If you are like the majority of the business world, you hear the word “tech” and your ears perk. An instinctual decision will soon be made as to whether you are going to jump into the conversation and throw in your two cents.
Since the late 90s businesses have been sinking their teeth into the idea of technology adoption and continuous improvement as a means to cut costs and innovate, as well as increase profitability, efficiency and overall quality. Fast-forward a notch and we’ve entered 2.0 of the tech revolution or what some refer to as the Digital Age. Call it what you must, but there is no doubt that technological advances are accelerating with software being very core to the movement. Today’s buzz around social media, data analytics, Internet of Things (IoT), Artificial Intelligence (AI), and deep learning… the modern world is realizing transformation with greater rapidity at all levels.
Getting back to Brass Tacks
In order to fuel this transformation, a talented, engaged workforce is necessary to turn those 1s into 0s and vice versa. That workforce needs to hold a reputable proficiency in the art of programming and software engineering.
With a myriad of technologies shaping the landscape – computing languages, software and hardware platforms, frameworks, application programming interfaces (APIs), database structures, and networking protocols are just some of the keywords that are referenced when talking about tech these days. Being able to hold a conversation on any one of those topics let alone developing any level of expertise may seem nothing short of daunting to those looking to get into the field.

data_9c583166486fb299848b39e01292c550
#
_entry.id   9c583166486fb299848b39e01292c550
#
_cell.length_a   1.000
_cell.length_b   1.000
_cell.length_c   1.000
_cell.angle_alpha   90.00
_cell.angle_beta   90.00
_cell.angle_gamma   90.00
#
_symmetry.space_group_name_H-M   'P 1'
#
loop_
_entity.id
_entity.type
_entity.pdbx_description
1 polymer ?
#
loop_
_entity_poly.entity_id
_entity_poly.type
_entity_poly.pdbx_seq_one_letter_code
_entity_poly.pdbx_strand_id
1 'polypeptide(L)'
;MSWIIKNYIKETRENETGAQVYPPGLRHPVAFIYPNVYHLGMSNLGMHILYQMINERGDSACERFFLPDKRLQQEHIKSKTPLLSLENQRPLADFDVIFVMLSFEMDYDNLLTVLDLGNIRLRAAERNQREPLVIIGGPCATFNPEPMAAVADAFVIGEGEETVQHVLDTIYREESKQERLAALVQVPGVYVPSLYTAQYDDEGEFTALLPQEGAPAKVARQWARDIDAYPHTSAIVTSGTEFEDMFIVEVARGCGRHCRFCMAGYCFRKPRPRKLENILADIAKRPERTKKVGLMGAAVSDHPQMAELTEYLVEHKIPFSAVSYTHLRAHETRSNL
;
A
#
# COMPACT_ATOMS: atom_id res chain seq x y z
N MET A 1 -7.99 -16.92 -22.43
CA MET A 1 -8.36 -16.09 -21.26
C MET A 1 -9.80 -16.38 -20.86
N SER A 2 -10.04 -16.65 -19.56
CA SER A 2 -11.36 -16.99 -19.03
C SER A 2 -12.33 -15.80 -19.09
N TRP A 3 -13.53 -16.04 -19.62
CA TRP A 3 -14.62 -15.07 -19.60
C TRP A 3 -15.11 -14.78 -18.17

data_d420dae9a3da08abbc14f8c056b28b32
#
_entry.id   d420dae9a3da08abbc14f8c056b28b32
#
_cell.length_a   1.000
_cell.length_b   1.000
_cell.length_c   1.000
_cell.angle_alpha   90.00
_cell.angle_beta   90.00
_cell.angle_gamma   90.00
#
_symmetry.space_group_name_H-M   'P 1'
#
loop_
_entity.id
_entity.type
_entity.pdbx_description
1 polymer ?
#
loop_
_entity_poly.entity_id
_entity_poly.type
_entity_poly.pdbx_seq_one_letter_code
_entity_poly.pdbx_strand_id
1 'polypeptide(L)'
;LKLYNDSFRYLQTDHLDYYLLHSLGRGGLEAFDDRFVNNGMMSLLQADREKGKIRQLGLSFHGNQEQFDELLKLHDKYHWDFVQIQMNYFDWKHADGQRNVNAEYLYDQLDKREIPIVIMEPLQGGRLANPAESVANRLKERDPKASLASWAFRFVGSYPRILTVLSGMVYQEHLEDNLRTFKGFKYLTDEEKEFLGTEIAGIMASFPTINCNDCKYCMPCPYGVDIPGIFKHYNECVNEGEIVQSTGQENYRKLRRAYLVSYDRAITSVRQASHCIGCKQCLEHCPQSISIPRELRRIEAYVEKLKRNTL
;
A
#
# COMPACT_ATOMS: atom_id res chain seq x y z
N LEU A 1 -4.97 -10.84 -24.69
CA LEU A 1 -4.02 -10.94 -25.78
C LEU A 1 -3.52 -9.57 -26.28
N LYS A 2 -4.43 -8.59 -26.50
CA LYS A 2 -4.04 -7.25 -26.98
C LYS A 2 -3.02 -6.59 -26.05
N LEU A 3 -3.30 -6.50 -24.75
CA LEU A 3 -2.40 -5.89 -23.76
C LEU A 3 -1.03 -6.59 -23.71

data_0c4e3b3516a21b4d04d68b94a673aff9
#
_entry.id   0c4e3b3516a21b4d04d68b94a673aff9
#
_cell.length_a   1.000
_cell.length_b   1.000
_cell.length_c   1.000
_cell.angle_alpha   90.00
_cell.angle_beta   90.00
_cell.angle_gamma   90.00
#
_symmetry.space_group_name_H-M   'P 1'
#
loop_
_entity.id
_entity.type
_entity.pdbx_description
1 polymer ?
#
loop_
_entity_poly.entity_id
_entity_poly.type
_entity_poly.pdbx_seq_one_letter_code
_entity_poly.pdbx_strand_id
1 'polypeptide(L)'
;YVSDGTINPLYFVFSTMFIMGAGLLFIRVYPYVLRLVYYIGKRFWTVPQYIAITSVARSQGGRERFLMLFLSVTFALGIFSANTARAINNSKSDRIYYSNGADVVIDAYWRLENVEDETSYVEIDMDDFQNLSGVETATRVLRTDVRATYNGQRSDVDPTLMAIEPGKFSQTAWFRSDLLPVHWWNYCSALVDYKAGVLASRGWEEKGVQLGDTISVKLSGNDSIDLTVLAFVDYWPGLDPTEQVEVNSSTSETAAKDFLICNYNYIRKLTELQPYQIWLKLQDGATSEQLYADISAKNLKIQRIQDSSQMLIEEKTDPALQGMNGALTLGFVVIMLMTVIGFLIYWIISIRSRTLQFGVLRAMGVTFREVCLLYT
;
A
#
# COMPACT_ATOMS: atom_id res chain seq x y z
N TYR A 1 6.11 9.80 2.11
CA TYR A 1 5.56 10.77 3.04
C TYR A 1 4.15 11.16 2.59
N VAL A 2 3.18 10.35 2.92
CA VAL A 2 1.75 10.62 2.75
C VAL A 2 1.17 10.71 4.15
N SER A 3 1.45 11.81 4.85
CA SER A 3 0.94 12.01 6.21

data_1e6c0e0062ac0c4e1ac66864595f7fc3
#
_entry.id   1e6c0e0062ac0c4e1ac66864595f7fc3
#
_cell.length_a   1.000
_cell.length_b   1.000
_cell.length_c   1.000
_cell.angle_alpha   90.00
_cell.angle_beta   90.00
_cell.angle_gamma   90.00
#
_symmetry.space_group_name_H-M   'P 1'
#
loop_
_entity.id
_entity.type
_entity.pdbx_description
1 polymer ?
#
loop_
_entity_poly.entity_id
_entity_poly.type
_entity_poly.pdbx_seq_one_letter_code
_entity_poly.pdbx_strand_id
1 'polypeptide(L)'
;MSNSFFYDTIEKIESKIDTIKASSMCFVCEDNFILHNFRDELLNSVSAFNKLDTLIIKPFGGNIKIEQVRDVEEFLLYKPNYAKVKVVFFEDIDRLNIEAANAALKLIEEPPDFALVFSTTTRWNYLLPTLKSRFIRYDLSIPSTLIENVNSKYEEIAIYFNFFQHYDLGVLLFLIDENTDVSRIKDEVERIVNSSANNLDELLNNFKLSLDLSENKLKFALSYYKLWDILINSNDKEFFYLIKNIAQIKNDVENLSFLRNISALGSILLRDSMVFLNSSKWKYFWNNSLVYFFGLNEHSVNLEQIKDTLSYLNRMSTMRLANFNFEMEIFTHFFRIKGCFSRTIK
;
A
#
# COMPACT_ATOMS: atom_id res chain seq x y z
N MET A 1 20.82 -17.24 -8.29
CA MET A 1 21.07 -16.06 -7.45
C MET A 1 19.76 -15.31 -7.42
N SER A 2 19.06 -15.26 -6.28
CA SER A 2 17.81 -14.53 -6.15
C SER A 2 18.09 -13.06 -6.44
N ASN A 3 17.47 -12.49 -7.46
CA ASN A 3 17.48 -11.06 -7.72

The standard route, if someone had the urge to work in tech, involved attending a 4-year university, majoring in Computer Science (CS), starting out as a junior developer/software engineer, and then subsequently working his way up the corporate ladder. An alternate route is for the new developer to take on a little bit more risk and motion to start their own company or join an early stage tech firm. They are destined to learn a lot, be given more than their fair share of responsibility, and possibly even win the lottery of being an early employee with a high value tech firm.
Demand for Tech Talent
While that 4-year CS degree served as a gold standard entry point into the aforementioned career trajectory, there are certain forces at play that have changed the dynamic. The demand for a technical workforce has exploded. Specialized technical talent is hard to come by.